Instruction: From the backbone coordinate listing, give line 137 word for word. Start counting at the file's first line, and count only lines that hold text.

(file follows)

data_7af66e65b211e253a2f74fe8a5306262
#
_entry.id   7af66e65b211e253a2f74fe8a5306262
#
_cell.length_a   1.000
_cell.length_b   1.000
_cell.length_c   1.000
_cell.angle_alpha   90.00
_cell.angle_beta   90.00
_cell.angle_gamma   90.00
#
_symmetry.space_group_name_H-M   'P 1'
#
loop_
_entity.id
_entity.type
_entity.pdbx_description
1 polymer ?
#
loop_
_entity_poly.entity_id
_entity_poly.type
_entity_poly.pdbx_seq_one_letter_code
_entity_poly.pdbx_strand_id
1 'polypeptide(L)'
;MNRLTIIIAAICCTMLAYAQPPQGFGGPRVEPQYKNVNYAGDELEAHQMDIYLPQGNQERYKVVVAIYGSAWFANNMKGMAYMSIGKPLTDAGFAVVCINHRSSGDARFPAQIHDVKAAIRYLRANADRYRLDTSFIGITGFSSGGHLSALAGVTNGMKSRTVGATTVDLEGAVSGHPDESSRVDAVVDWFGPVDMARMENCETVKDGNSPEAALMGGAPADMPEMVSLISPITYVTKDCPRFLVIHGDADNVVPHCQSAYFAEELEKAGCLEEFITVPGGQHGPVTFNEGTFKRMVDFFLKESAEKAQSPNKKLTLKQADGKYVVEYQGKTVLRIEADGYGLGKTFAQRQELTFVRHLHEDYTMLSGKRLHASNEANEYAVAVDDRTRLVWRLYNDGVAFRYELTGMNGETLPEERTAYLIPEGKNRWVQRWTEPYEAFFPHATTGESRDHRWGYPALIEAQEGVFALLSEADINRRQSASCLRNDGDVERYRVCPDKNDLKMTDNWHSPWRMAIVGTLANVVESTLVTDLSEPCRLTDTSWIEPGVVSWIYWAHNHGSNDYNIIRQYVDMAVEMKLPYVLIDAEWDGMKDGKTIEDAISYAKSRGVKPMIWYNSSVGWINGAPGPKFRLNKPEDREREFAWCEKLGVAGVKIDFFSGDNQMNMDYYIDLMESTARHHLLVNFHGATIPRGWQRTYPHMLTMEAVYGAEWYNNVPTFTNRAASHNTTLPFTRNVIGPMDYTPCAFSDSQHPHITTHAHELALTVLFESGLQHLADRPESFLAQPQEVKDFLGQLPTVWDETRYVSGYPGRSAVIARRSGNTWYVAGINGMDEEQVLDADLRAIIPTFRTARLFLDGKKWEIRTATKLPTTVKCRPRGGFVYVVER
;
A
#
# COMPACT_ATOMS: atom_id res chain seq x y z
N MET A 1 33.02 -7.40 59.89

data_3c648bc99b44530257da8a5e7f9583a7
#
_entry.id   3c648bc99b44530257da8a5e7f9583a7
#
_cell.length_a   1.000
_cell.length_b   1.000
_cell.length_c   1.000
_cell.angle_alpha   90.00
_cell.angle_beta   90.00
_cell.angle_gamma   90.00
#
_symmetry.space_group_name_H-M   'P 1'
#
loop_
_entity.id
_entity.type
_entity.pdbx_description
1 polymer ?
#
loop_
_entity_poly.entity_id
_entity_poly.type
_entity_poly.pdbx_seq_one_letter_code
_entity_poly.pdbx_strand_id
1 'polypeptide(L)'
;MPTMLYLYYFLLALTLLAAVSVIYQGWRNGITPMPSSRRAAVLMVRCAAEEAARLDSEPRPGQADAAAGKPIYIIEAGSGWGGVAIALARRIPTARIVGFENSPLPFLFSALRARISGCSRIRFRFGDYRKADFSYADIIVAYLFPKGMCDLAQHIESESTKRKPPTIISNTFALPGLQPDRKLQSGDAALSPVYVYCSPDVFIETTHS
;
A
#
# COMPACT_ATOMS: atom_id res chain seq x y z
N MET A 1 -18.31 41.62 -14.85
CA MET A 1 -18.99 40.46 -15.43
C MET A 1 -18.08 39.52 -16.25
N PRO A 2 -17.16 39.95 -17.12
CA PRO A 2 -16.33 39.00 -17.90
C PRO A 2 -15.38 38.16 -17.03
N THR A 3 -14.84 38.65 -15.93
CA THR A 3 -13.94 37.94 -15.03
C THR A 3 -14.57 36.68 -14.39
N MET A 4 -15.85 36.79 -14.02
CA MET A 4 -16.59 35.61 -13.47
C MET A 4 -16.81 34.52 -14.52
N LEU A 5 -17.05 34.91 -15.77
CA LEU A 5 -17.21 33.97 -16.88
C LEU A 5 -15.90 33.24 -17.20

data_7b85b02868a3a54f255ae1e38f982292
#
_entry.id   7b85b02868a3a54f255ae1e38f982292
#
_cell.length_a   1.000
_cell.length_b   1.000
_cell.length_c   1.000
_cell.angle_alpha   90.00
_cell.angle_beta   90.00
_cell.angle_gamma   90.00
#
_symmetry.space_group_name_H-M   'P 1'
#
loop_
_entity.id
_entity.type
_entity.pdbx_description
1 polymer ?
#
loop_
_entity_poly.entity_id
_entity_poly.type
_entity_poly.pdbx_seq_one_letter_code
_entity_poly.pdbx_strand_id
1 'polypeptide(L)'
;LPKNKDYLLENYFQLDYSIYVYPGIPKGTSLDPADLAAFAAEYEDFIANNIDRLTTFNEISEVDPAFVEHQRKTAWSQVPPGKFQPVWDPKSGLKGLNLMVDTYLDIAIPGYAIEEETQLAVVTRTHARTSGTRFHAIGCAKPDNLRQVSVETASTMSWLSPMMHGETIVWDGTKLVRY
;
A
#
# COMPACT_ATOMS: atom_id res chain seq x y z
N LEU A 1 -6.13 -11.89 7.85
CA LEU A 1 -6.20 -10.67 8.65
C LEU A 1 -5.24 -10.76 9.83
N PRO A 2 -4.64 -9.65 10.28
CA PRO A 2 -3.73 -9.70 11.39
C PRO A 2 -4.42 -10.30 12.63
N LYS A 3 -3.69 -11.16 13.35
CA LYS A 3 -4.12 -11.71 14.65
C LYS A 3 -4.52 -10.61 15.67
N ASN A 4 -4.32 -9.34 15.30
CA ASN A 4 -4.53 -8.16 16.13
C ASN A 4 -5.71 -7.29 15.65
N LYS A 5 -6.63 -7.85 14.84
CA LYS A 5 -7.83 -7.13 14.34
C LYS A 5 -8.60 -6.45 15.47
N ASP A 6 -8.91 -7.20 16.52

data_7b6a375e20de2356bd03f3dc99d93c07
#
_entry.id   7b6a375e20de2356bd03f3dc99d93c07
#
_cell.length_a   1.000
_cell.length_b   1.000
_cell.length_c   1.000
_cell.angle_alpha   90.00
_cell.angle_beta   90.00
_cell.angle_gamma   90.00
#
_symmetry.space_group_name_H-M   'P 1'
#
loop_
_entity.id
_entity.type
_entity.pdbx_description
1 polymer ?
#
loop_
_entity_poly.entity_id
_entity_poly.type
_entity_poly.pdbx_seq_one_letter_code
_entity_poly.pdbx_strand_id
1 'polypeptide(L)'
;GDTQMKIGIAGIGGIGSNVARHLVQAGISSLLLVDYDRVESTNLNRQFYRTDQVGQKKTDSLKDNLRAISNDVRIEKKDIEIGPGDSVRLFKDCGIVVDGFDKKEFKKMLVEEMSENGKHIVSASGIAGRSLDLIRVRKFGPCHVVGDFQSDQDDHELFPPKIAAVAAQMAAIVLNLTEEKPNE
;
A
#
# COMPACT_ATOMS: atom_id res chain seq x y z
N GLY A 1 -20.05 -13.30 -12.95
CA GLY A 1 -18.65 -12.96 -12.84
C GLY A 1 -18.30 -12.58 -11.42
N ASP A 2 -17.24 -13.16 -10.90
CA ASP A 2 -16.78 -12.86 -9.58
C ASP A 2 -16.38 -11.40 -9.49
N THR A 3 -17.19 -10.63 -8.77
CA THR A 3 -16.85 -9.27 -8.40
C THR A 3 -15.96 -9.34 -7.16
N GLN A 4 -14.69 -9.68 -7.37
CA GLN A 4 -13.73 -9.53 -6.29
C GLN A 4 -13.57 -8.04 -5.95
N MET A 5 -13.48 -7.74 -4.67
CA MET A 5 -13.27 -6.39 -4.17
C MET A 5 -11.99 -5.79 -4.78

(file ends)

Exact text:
_entity.id